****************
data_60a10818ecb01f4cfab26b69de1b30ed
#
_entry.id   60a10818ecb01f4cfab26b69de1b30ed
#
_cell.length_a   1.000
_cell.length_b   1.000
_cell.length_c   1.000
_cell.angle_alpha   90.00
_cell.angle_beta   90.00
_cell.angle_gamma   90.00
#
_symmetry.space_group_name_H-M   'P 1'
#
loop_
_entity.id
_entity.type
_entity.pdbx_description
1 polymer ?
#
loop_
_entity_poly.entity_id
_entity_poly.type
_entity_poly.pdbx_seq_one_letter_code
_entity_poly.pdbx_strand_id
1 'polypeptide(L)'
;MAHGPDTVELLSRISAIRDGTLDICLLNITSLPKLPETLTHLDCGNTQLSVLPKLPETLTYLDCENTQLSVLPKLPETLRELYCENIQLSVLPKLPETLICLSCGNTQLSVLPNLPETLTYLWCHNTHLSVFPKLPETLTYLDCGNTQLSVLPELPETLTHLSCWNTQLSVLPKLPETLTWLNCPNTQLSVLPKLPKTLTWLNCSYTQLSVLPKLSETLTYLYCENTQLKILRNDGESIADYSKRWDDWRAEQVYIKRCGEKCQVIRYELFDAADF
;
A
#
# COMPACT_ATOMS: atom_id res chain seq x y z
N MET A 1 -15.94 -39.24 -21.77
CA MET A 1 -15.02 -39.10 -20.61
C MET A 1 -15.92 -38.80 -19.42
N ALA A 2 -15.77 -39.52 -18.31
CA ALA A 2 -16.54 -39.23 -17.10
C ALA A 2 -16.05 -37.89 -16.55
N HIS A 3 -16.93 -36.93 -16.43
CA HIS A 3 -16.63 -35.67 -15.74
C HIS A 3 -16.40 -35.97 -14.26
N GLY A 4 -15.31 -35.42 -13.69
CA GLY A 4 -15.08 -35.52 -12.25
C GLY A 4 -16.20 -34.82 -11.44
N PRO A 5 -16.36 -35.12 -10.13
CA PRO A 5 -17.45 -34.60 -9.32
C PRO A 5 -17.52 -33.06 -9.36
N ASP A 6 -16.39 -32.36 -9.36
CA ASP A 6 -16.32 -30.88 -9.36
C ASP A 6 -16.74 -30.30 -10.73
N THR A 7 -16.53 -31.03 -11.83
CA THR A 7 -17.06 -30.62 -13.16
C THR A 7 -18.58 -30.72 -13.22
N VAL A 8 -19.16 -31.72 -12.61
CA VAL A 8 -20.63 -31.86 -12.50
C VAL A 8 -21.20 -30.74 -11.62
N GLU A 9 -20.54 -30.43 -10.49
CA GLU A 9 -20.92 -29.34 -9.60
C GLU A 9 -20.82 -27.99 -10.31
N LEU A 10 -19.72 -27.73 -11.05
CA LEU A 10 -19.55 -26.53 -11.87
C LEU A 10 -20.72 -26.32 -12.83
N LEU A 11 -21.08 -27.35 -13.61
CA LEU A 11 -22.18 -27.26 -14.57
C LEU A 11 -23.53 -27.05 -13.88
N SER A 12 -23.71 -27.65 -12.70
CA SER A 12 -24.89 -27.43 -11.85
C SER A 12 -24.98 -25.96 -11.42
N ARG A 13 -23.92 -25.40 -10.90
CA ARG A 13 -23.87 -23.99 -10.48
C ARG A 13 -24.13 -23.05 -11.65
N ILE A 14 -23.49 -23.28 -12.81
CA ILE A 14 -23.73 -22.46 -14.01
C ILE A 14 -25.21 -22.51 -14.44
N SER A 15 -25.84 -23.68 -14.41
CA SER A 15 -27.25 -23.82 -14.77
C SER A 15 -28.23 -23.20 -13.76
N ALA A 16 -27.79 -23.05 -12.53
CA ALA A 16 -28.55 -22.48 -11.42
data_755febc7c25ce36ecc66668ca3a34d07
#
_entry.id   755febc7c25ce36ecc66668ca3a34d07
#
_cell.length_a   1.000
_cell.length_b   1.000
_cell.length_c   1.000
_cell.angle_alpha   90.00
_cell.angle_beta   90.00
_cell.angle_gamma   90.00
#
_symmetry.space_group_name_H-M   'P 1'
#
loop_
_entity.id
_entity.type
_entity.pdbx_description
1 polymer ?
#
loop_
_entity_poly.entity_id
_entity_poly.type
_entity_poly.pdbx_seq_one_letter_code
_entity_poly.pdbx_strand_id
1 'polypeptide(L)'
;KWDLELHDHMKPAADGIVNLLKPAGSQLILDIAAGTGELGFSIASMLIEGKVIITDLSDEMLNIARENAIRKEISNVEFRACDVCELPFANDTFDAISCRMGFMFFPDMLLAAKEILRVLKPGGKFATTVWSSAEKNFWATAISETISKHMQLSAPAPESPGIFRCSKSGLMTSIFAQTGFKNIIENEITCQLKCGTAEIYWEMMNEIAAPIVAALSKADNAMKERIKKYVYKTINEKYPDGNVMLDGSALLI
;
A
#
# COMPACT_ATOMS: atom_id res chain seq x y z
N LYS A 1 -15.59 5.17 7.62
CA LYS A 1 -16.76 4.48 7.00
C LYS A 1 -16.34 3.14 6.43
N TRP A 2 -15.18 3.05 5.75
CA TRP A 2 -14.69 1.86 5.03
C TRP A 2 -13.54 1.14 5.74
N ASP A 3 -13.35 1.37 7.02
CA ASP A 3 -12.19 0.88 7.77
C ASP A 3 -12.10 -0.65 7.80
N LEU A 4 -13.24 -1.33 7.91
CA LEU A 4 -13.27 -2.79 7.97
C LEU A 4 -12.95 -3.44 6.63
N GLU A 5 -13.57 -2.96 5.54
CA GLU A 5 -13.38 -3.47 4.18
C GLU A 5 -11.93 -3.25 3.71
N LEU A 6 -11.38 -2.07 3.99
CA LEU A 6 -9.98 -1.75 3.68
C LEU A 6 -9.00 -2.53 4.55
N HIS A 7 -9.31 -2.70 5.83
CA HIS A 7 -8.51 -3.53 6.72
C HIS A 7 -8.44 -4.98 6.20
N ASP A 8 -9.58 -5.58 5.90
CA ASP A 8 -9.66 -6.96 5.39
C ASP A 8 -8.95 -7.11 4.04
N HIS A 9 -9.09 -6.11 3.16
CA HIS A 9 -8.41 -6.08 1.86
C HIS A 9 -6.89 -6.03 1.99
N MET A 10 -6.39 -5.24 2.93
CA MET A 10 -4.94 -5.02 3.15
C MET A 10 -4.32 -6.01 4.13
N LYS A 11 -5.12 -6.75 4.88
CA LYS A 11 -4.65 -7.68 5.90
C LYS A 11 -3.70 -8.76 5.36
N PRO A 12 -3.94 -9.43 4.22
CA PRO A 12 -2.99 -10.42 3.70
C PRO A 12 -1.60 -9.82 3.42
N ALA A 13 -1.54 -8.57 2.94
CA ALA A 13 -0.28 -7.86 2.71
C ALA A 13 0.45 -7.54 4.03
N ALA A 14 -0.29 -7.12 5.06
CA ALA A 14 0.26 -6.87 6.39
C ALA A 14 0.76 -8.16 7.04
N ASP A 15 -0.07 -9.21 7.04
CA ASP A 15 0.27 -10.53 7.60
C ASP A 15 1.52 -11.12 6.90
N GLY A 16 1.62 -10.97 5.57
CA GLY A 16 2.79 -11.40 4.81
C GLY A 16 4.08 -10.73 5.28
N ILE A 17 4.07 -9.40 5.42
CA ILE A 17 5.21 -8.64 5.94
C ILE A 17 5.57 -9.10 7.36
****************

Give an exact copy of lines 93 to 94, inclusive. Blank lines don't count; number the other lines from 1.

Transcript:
_entity.type
_entity.pdbx_description